Lewis’s career experiences are deep.
As vice president of human resources for Community Health Alliance in Fairfield, Ohio, Lewis built an entire human resources department from the ground up for two newly merged organizations that grew from 60 to 250 employees in four years.
As assistant director of labor and employee relations for Miami University in Oxford, Ohio, Lewis was responsible for roughly 3,500 staff and managed the university’s administrative programs, including the Family Medical Leave Act, workers’ compensation, and American with Disabilities accommodations. She also acted as a university liaison for union negotiations, grievances, mediation, and arbitration hearings.
A stint with Ohio Attorney General Jim Petro while working toward her master’s degree in Educational Leadership from Miami gave her a taste for government work.
As Covington’s Human Resources Director, Lewis will carry out an array of duties, including:
- Establishing staffing standards.
- Helping to develop goals, objectives, policies, and procedures for human resources management and improvements.
- Advising and consulting with department heads, human resources associations, individuals and others on HR issues, policies, and procedures.
- Advising managers and staff on performance issues, skill development, succession planning, and general morale.
- Intervening in sensitive personnel matters or pervasive issues.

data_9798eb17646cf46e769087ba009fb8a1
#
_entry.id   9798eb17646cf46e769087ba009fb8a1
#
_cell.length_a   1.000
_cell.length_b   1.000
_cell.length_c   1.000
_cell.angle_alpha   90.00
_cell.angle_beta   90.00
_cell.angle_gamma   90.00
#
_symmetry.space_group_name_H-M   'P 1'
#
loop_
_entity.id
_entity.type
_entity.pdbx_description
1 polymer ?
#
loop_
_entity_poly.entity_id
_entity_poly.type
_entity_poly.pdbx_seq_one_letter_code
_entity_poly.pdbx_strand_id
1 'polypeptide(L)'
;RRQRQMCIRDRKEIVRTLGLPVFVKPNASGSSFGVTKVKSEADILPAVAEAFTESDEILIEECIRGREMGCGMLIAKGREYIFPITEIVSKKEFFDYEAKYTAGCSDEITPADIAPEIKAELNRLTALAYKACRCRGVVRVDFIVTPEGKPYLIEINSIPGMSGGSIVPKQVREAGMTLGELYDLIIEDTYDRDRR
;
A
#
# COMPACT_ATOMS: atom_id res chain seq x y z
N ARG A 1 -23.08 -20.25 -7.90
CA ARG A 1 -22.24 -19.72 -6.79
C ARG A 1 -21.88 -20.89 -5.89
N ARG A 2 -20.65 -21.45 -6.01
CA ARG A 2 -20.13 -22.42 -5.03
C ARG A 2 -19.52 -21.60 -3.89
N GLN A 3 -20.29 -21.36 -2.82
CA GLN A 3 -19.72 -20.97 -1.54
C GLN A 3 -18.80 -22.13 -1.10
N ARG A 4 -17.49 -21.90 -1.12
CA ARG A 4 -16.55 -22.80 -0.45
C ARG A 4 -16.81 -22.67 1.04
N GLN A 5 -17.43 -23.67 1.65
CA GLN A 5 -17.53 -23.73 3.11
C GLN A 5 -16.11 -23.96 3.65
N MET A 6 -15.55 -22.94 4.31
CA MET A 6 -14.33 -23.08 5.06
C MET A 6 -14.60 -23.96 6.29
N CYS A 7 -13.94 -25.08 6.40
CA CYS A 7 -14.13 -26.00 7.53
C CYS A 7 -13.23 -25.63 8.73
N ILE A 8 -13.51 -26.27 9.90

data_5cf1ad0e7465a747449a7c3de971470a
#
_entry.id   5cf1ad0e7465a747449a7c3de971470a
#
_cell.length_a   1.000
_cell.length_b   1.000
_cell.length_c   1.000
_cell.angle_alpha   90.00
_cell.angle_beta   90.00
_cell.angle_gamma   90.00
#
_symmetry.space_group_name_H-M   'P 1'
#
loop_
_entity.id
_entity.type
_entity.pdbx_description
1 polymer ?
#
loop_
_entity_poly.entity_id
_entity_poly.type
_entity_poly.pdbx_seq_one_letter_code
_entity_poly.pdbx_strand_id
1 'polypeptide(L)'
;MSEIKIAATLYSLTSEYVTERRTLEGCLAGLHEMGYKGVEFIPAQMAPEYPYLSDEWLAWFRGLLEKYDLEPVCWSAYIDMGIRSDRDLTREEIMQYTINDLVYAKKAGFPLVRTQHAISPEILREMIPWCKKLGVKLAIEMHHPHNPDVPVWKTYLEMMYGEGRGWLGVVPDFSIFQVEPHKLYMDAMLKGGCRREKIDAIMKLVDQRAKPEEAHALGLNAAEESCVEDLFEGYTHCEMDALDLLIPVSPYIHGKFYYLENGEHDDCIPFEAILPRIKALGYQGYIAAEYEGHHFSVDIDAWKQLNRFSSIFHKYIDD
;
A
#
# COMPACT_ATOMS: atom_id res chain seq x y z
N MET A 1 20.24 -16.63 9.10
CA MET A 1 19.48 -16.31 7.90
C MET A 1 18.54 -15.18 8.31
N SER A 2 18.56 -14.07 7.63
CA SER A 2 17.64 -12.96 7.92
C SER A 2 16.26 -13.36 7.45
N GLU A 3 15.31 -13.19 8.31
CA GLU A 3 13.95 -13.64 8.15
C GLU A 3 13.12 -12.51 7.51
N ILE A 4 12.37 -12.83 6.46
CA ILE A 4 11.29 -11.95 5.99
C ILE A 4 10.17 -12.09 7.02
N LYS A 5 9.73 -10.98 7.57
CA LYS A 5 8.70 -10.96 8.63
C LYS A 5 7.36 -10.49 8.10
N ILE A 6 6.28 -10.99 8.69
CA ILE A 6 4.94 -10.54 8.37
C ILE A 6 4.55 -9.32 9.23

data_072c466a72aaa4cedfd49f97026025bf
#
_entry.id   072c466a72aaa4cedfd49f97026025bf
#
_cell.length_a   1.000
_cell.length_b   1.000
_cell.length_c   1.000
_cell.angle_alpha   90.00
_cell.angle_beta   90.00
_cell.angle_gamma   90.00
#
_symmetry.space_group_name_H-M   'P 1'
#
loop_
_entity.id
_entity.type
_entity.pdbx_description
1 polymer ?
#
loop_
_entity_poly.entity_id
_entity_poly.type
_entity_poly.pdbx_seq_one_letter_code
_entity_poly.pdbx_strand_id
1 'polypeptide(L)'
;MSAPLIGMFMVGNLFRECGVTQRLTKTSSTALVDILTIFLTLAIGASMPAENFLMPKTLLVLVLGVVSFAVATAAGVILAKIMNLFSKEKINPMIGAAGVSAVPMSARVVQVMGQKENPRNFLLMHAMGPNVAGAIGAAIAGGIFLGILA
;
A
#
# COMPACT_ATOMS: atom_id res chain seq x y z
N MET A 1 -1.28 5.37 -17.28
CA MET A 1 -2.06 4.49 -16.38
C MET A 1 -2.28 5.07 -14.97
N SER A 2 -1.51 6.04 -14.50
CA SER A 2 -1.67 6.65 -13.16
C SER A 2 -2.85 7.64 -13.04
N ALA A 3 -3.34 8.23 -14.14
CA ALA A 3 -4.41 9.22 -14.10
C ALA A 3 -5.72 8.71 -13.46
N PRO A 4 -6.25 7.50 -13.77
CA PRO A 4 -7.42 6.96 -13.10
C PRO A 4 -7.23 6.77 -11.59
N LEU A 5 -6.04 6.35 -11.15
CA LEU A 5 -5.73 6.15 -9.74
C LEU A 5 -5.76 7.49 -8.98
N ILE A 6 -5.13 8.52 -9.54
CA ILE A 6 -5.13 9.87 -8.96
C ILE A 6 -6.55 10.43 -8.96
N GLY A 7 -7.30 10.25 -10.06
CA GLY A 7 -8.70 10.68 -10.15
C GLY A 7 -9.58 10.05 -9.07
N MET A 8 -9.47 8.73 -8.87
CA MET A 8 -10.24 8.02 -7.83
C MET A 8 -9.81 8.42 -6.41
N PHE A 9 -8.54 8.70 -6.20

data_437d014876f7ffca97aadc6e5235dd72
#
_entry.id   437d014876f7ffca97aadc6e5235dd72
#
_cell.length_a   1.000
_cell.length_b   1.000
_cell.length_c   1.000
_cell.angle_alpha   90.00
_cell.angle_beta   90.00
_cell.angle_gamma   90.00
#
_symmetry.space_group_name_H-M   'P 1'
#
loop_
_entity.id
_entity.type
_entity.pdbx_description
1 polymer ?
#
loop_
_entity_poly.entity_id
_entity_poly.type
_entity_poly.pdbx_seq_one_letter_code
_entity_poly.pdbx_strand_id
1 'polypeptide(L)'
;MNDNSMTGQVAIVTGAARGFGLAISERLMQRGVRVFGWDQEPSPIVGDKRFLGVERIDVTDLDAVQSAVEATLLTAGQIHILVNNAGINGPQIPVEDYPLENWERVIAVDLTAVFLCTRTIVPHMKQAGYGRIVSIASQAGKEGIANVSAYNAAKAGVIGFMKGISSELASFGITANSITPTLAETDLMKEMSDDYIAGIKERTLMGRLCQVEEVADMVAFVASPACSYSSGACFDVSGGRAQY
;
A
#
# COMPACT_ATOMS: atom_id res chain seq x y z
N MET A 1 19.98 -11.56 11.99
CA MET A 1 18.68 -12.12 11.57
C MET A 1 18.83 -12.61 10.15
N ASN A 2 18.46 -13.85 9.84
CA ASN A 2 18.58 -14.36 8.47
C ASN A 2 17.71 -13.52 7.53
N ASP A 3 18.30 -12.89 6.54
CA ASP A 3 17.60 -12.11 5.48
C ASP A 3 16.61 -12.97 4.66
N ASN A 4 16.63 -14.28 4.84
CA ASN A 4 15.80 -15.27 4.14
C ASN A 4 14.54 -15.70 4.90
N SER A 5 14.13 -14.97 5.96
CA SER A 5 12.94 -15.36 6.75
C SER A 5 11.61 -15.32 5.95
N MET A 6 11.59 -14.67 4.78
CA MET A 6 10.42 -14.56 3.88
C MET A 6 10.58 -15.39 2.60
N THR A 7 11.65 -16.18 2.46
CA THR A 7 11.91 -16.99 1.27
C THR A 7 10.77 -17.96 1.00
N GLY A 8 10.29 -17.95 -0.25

- Serving as a resource on trends in arbitration and collective bargaining.
When a career finds you
A career in human resources was not Lewis’s original life path. She started as a theater major, with a focus on directing.
“I liked taking a theatrical piece, reimagining it, and preparing it for an audience in a way that told a story they could connect to,” Lewis said.
But she was working on her masters at Miami when a professor sensed she had a keen interest in a labor and employee relations class he taught. The professor, who also happened to be the university’s labor and employee relations director, suggested she apply for a newly opened position of personnel technician in the department.
“I thought, ‘I worked through undergrad, so I’ll work through graduate school,” Lewis recalled.
She got the position and ended up liking it, so when the same professor suggested she try HR, she also heeded that counsel and wound up hooked.
For Lewis, it may be one of her children’s books that presents her wisest and most insightful message, one that can surely be applied in professional settings.
The Coon Hound of Carrington Hunt is the true story of a little hound that was abandoned alongside the road in Cincinnati. A huntsman at Camargo who saw the dog tossed out of a car
put the little dog with the club’s fox hounds, where it he learned to hunt. But, Lewis said, the little dog preferred hunting on his own over joining a group of fox hounds. So the club found the right fit for him – and now he’s one of the finest, happiest hunting dogs.
“It’s like real life,” Lewis said. “Sometimes you land not quite where you’re supposed to be, but where you land leads you to something else, and sometimes it’s the best thing. It’s a journey.”